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February 7, 2003

Nelson to hit the slopes in Deaflympics

From: Kent Good Times Dispatch, CT - 07 Feb 2003

By:Bob Deakin February 07, 2003
Kent resident Austin Nelson is discovering that the hard work he has put into his skiing career is finally paying off.
The 17-year-old member of the United States Deaf Ski Team will represent the nation in the World Deaflympics in Sundsvall, Sweden, at the end of the month.
Mr. Nelson has moderate-to-severe hearing loss in both ears and is a senior at the Green Mountain Valley School, a private ski academy in Waitsfield, Vt.
The Deaflympics, conducted under the auspices of the International Committee of Deaf Sports, began in Paris in 1924 and are held every four years. One thousand athletes from 25 countries will compete in the 15th Winter Deaflympics from Feb. 26 to March 9.
The son of two avid skiers, Janet and Jack Nelson, Mr. Nelson started swooshing down the slopes before age 2 and was something of a hotshot before he could tie his shoes. He now excels in slalom events, particularly giant slalom, which is the title he will compete for at the Deaflympics.
He just returned from competing in the Easter Cup Super Giant Slalom at Sugarloaf in Maine, but didn't fare as well as he hoped. It was one of the first "Super G" races of his young career.
"I'm extremely psyched to compete," he said of the Deaflympics. "It will be the experience of a lifetime. I hope that I do well and place in the top 10 in all events and gain further respect for the sport of ski racing and for the deaf community."
He must tune his skis every night, which involves cleaning, sharpening and waxing, and his workout regimen includes extensive running, swimming, jumping, biking, stomach strengthening exercises and weight lifting-all to increase strength, speed and endurance on the mountain.
"The core [stomach] is one of the most important parts of the body in order to succeed in ski racing," he stressed. "The main goal of dry-land training is to prepare the body for the ski season. There are many other goals of the training, including coordination, speed, decreasing the lactate threshold and increasing my VO2 max [the amount of oxygen that can be removed from circulating blood and used by the working tissues during a specified period]."
He will go to the U.S. Olympic Training center at Lake Placid, N.Y. later this month to train with the U.S. Deaf Ski Team and must compete in time trials to determine which events he will compete in at the Deaflympics.
Mr. Nelson began his competitive career when he was 11 and qualified for the finals in his category three years ago at Sugarbush.
"I qualified for the JIII Finals at Sugarbush and that was a huge deal for me," he said. "It was [just] a step down from the Junior Olympics."
The experience was frustrating, but he gained some respect from his contemporaries in the process. "Minutes before my first Super G run, I broke my thumb and couldn't compete in the JIII Finals, but the injury didn't stop me from skiing since I skied with one pole."
Aside from skiing, the athlete plays varsity soccer in the fall at Green Valley and stays with a rigorous training program all year long. September starts with dr- land training to build his strength and endurance for the slopes once the snow arrives. He keeps a strict schedule throughout the school year with most of his time out of the classroom focused on skiing.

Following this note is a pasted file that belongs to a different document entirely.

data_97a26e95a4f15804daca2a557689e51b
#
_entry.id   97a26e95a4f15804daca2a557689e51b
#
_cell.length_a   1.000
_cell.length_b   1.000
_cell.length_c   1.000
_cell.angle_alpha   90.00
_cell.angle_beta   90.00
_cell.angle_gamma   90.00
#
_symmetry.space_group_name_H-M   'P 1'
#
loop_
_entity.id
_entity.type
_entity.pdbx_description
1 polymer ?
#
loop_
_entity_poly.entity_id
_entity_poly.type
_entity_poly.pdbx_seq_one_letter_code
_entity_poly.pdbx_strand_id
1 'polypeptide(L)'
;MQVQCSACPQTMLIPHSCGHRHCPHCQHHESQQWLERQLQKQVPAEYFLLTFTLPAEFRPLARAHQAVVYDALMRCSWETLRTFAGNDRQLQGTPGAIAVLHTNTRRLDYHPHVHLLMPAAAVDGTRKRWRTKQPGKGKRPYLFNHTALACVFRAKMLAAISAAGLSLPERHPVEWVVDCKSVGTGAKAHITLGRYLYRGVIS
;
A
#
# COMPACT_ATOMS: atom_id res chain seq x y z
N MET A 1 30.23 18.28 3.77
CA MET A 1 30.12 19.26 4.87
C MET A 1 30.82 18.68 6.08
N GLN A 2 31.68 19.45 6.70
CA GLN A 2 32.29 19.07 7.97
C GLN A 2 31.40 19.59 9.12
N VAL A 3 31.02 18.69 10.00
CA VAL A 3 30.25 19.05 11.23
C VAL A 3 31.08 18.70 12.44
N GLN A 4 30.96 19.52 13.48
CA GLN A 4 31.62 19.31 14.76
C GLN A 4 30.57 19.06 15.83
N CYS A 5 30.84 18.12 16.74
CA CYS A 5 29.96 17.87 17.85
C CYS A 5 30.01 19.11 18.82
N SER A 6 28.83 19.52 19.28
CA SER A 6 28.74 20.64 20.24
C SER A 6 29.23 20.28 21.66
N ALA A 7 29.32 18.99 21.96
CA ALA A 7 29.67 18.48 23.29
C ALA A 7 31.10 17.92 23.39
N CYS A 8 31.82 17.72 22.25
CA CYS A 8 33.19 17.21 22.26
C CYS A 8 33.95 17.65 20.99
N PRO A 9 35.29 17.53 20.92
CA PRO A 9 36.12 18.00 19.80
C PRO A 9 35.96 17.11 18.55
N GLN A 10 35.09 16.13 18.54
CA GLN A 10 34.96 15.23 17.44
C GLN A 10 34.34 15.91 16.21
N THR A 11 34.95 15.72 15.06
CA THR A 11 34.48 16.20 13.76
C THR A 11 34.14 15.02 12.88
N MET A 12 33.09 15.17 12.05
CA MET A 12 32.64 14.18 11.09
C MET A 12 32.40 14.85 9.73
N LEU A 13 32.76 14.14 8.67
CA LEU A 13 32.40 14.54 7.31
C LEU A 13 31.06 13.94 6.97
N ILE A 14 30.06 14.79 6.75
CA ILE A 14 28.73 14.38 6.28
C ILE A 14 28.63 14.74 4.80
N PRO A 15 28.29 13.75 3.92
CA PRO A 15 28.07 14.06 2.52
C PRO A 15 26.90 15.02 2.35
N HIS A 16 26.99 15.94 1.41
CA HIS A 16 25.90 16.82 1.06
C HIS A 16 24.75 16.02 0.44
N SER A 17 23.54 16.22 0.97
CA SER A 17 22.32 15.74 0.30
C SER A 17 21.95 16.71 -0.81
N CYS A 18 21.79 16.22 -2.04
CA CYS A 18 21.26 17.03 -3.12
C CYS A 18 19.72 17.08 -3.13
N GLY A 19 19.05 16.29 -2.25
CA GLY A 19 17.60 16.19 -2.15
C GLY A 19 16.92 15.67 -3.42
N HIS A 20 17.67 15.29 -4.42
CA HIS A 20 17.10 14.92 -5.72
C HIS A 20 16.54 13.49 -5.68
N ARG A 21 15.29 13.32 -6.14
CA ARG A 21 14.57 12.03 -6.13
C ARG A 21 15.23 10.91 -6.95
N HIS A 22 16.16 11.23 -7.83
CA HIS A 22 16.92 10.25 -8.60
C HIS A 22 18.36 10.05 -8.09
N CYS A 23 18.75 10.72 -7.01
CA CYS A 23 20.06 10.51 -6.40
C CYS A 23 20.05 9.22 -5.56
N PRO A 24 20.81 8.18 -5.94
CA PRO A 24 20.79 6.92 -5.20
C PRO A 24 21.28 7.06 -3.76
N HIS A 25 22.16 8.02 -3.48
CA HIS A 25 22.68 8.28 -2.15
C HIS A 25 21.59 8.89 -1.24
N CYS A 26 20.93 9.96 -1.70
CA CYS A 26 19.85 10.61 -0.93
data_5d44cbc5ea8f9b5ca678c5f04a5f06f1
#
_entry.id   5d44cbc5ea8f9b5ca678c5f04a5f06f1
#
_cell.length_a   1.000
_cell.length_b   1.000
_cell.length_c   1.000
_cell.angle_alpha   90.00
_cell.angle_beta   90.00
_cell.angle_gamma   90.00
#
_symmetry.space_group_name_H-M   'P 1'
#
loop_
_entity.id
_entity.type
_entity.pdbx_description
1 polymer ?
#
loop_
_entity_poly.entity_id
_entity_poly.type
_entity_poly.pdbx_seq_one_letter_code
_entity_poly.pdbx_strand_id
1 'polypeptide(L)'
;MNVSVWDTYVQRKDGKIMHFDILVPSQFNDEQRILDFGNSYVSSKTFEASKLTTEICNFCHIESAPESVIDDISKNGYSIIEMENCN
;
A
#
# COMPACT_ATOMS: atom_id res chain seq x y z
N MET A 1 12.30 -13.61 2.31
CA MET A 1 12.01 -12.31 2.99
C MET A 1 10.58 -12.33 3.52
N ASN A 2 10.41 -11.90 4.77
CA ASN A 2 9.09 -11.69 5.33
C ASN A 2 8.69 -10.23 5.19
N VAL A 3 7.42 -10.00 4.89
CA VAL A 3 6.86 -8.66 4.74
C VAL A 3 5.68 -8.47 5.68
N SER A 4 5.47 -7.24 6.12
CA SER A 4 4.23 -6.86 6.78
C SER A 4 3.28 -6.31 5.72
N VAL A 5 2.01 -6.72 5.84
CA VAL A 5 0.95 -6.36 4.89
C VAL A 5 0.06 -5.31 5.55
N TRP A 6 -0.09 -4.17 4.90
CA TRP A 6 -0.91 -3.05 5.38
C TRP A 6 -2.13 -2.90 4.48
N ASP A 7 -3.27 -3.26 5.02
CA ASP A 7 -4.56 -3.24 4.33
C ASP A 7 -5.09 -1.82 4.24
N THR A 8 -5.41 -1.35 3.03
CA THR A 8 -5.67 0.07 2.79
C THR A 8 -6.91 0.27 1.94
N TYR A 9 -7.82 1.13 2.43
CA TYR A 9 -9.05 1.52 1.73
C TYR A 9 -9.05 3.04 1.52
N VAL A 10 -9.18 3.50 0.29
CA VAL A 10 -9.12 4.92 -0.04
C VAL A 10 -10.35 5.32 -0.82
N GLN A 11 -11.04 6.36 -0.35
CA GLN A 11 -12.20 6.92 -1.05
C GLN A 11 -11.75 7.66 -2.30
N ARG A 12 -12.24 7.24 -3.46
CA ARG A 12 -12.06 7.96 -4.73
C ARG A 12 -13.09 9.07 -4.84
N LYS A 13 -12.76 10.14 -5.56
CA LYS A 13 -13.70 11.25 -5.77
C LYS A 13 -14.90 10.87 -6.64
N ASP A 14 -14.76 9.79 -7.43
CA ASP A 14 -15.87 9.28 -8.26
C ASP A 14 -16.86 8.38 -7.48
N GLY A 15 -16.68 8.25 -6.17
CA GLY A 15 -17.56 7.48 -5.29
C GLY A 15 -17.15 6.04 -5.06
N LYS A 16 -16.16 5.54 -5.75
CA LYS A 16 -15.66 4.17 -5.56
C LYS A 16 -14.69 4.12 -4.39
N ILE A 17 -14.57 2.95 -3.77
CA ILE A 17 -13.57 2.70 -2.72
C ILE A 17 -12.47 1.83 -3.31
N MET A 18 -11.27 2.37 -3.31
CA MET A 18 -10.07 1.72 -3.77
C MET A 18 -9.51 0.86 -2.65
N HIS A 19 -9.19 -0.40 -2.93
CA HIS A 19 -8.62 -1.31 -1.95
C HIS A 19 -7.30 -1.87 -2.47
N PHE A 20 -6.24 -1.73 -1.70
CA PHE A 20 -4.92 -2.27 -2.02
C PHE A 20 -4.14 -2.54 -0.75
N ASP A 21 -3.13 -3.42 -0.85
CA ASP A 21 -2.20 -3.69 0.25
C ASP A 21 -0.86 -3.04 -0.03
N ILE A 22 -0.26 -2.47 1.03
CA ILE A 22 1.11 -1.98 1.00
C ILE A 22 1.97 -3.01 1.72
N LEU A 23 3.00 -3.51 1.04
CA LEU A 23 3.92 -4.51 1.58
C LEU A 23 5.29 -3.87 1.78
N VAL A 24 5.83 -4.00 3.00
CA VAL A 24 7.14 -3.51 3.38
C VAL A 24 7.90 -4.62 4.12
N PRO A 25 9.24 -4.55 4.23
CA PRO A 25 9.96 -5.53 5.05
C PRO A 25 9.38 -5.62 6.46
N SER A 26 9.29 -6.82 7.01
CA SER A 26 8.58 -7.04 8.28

Aside from athletics, he's doing well with the books. He is currently focused on calculus and physics classes and studies journalism, advanced composition, business and German. He has also played the violin since a young age. He is readying himself for college next year, but hasn't settled on a major or a school. He is considering Middlebury and Colby Colleges, and he wishes to continue to ski competitively.
As a member of the U.S. Deaf Ski Team he receives ski wear courtesy of Karbon, but does not have an official sponsor. His success in Sweden could change that.
Mr. Nelson has been an assistant coach for the Mohawk Mountain Ski Team in Cornwall, where his mother has been an instructor. He said that his hearing impairment has little impact when it comes to ski racing, although competitors in the Deaflympics are not allowed to use hearing aids, which has taken a bit of getting used to.
As for inspiration, his idol is Bode Miller, who was a combined silver medallist and giant slalom silver medallist in the 2002 Olympic Games. "Bode is the best-ever American ski racer and possibly the best ski racer in the world, since he is on top of the World Cup Standings," Mr. Nelson said.
Attending the Green Mountain Valley School has been a blessing for the skiing prospect ever since he arrived as a junior.
"I attended Canterbury School my freshman and sophomore years and felt that I wasn't getting enough out of life," he remembers. "I wasn't able to do what I love-ski racing-so I felt that I would be much happier at a school where I could do what I dream of. After attending GMVS for two years, it feels like I have known everyone, including the faculty, for my entire life. I feel extremely comfortable in this environment and couldn't be happier at any other school."
He has a practice routine many would envy. GMVS is in Mad River Valley, 10 minutes away from Sugarbush and Mad River Glen, two of the most prized ski resorts in the Northeast.
Every day the entire school trains and skis at Sugarbush, which is an awesome mountain with lots of snow and very, very few people," he explained. "Never any lift lines!"

©The Kent Good Times Dispatch 2003